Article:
With close to twenty different cultivars, ranging in half dozen species of Epimedium growing here at Teza's Garden, one might say that I have a slight addiction! Already in ownership of what I consider to be the penultimate monograph on the genus, the late William T. Stearn's, 'The Genus Epimedium And Other Herbaceous Berberidaceae Including The Genus Podophyllum,' [which was originally published in 1938] I was more than curious to see what Timber Press might offer in Sally Gregson's, 'The Plant Lovers Guide to Epimedium,' the latest in a new series of books under the moniker 'The Plant Lovers Guide.'
Sally Gregson is an accomplished gardener and nursery owner in the UK, whose reputation is based largely on her extensive knowledge of the genus Hydrangea, but as is clearly in evidence in the pages of this book, she too has been bitten by the Epimedium craze that is sweeping the gardening world. The book is laden with sumptuous photographs of this most beguiling of garden plants, and the text is divided into straightforward sections that include: Designing With Bishop's Hats, Barrenworts and Fairy Wings; [all common slang for the genus Epimedium itself] 123 Epimediums for the Garden; Growing and Propagating, and People, Places and Plants. Whereas the aforementioned book by Mr. Stearn is of a more academically inspired format, this book is quite satisfactory for not only the botanist, but also for the entry level gardener.
The bulk of the book describes one hundred and twenty three of what I assume to be readily available species and cultivars that are currently available in hort commerce. [Luckily for me, I am driving distance from a woodland nursery that carries well over one hundred different varieties!] Each plant is accompanied by a photograph, with text describing the 'history' including the specifics in regards to zone, height and spread, and flower shape and colour. I was impressed by the number of species and cultivars that exist today that were not part of William T. Stearn's monograph! Mrs Gregson further extols her knowledge by offering numerous companion planting schemes for the various species and cultivars that she covers within the text.
The remaining section discusses the history of the plant, including its medicinal past as well as the introduction of the latest wave of plants emerging from the wilds of China, thanks in large part to the efforts of plantsmen Darrell Probst and Roy Lancaster. She continues by introducing readers to the most up-to-date hybridists who continue to provide gardeners with newer and more exciting Chinese species. Rounding out is a listing of available retailers which I hope is something that fellow garden writers will embrace. How rewarding and inspiring is it to know where one might be able to find some of the intoxicating plants that are mentioned in a book. Kudos Sally!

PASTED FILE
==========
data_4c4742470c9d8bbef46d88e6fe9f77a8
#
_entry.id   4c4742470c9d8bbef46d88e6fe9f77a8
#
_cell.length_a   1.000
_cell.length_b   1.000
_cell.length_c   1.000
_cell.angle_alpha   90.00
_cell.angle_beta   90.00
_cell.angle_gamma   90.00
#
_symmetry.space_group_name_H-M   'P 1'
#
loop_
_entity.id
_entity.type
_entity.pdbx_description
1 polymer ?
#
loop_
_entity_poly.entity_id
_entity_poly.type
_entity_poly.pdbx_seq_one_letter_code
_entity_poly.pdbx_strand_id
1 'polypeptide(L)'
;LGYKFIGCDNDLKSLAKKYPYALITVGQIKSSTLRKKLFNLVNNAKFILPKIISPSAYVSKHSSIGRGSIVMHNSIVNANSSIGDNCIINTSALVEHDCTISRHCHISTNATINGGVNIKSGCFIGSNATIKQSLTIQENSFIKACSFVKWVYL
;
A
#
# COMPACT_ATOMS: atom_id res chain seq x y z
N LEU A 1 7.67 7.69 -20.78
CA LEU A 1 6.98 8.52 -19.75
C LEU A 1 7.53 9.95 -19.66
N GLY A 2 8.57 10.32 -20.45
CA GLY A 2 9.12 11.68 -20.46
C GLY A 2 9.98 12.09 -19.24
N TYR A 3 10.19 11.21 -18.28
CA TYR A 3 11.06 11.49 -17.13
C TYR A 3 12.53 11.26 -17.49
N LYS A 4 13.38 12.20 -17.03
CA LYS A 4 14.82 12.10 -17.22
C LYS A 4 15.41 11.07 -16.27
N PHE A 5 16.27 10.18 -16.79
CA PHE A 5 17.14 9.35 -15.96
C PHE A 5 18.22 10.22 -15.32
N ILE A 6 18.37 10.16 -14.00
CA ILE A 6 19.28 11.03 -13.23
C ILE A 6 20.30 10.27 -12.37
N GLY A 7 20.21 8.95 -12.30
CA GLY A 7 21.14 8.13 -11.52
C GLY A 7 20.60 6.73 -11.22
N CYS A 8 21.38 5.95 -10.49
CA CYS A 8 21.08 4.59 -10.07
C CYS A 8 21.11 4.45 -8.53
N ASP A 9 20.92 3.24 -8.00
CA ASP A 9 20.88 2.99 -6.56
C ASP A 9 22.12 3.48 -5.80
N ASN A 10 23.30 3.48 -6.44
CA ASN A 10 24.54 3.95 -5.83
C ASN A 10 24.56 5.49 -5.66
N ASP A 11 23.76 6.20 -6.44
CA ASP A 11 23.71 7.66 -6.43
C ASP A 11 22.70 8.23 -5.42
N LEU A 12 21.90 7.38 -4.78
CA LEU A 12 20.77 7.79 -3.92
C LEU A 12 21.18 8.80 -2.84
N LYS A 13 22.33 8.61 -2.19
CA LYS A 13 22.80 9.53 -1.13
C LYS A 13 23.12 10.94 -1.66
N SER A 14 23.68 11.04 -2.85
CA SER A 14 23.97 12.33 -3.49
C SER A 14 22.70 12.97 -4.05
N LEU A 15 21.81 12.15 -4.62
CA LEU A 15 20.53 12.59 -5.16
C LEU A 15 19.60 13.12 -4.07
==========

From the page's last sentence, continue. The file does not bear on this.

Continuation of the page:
Overall, 'The Plant Lovers Guide to Epimedium' impressed! I am somewhat of a perfectionist when it comes to garden writing - eschewing the use of common names, and in many cases, the over use of photography - so was most grateful for the abundance of both botanical Latin, and in this instance the lavish presentation of photographs, as in my experience with this most beguiling of genus, it means a great deal when I am able to see the actual shape and colour of a flower within a genus of near endless possibility! My only complaint is the use of the word 'Epimediums' on the cover - Epimedium refers to the genus, which includes all species and cultivars, so there is no need to pluralize the word! This book makes for a wonderful 'companion' to my aforementioned book on what has quickly becomes one of my all time favourite genera. I must include my thanks to Larry Davidson, Ontario's own guru of all things Epimedium for encouraging me to add this wonderful plant to my horticultural lexicon! I am the addict, and he is my most appreciated enabler, as well as Thomas Allen Publishing for generously providing me with a promotional copy of this wonderful book. I have included three photographs of my own personal favourites from my own garden.